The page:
Naig: ‘There’s More Conservation Work to Do But We’re on the Right Track’
Secretary Naig responds to NOAA’s annual Gulf of Mexico hypoxia zone survey
DES MOINES, Iowa (Aug. 4, 2020) – Today, Mike Naig, Iowa’s Secretary of Agriculture and co-chair of the Gulf of Mexico Hypoxia Task Force, issued a statement in response to NOAA’s annual Gulf of Mexico hypoxia zone survey. This year, NOAA-supported scientists measured the hypoxia zone to be 2,116 square miles. This is the third-smallest measurement since NOAA began surveying the region in 1985.
Secretary Naig’s prepared remarks follow:
“NOAA’s annual hypoxia zone measurement is just one indicator used to gauge our efforts to improve water quality throughout the Mississippi River basin. As co-chair of the Gulf of Mexico Hypoxia Task Force, I know that leaders from 12 states bordering the Mississippi and Ohio Rivers are working alongside five federal agencies, including the EPA and USDA, and the National Tribal Water Council to help improve water quality locally and downstream. Hypoxia zones are not unique to the Mississippi River — a 2008 study showed this is one of 400 hypoxia zones in coastal areas all over the world.
One thing this annual measurement shows is that there is significant variability in the size each year. For example, the Gulf of Mexico hypoxia zone was the largest in 2017, measuring 8,776 square miles. Just one year later, it was 2,720 square miles — the fourth-smallest since 1985.
There are a number of things that influence the size of the hypoxia zone and weather is the most influential. For example, not enough water, too much water and the weather affecting the Gulf, including hurricanes, can affect the size of the hypoxia zone.
While the size of the zone fluctuates each year, it remains one important way to measure success in the region. The Task Force is committed to showing continuous improvement. We must find the right balance between improving water quality while maintaining productive food and transportation systems, and empowering people to enjoy economic prosperity up and downstream.
Each state in the Gulf of Mexico Hypoxia Task Force has committed funding, research and resources to implement nutrient-reduction strategies that fit their local landscapes and address their local needs. And of course we can all recognize that effectively managing storm and waste water and adding conservation practices upstream will have positive impacts on our local streams and the size, severity and duration of the hypoxia Zone in the Gulf of Mexico.
This process takes time as we’re talking about making changes on a subcontinental level, but I am confident that we are on the right track. In Iowa, we’ve decreased total point and non-point source phosphorus by 18.5 percent, after decades of work, thanks to the widespread adoption of soil management practices like no-till farming, and better storm and waste water management practices. Now we’re accelerating the adoption of cover crops and edge-of-field practices to further reduce nutrient losses, particularly on the nitrogen side. We know there’s still work to do but we are deploying proven, science-based strategies, and have more funding, private partners, and farmers engaged in our conservation efforts than ever before.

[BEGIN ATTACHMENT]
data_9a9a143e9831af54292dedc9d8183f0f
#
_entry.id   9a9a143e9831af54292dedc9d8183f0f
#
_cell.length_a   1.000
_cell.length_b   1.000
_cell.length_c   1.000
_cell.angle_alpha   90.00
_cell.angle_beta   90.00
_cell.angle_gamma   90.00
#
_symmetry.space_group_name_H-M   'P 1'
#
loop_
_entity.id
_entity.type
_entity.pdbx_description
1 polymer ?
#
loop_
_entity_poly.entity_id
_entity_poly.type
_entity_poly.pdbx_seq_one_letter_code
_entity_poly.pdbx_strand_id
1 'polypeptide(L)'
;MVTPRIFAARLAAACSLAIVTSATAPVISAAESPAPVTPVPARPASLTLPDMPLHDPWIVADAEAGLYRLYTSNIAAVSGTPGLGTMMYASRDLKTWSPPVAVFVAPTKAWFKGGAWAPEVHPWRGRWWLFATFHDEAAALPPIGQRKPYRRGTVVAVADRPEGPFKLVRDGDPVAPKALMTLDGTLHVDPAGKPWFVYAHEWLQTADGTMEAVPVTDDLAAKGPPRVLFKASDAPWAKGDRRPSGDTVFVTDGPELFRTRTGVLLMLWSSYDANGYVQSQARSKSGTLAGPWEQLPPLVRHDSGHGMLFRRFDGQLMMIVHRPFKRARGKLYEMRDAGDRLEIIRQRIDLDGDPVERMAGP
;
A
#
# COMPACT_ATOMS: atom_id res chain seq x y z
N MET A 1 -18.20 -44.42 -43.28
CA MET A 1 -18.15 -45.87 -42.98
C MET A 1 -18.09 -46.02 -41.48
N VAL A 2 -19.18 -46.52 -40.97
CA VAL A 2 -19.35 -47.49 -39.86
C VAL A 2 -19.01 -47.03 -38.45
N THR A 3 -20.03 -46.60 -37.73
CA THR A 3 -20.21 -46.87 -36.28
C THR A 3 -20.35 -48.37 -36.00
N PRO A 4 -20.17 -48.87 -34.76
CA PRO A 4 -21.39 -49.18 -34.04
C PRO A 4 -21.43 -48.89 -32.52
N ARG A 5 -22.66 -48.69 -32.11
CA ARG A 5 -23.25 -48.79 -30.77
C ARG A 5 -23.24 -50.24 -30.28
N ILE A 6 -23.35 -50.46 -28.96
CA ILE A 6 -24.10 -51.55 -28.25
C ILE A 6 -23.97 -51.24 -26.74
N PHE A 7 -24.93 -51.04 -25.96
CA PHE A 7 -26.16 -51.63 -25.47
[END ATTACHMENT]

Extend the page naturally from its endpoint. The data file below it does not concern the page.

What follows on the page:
Each state has similar success stories to share and I can’t possibly do them justice. If you’d like to learn more about the conservation work happening all over the Mississippi River basin, I encourage you to reach out to my peers on the Hypoxia Task Force. We’re all working hard, and working together, to install more conservation practices on our local landscapes to improve and protect our natural resources — and yours.”
To learn more about the Gulf of Mexico Hypoxia Task Force’s conservation efforts, visit epa.gov/ms-htf.
About the Gulf of Mexico Hypoxia Task Force
The Hypoxia Task Force (HTF) is a partnership between 12 states bordering the Mississippi and Ohio Rivers, five federal agencies, including the EPA and USDA, and the National Tribal Water Council. These stakeholders are working collaboratively to reduce point and non-point source nutrient pollution in the Mississippi/Atchafalaya River Basin (MARB) and the extent of the hypoxic zone in the Gulf of Mexico at the mouth of the Mississippi River.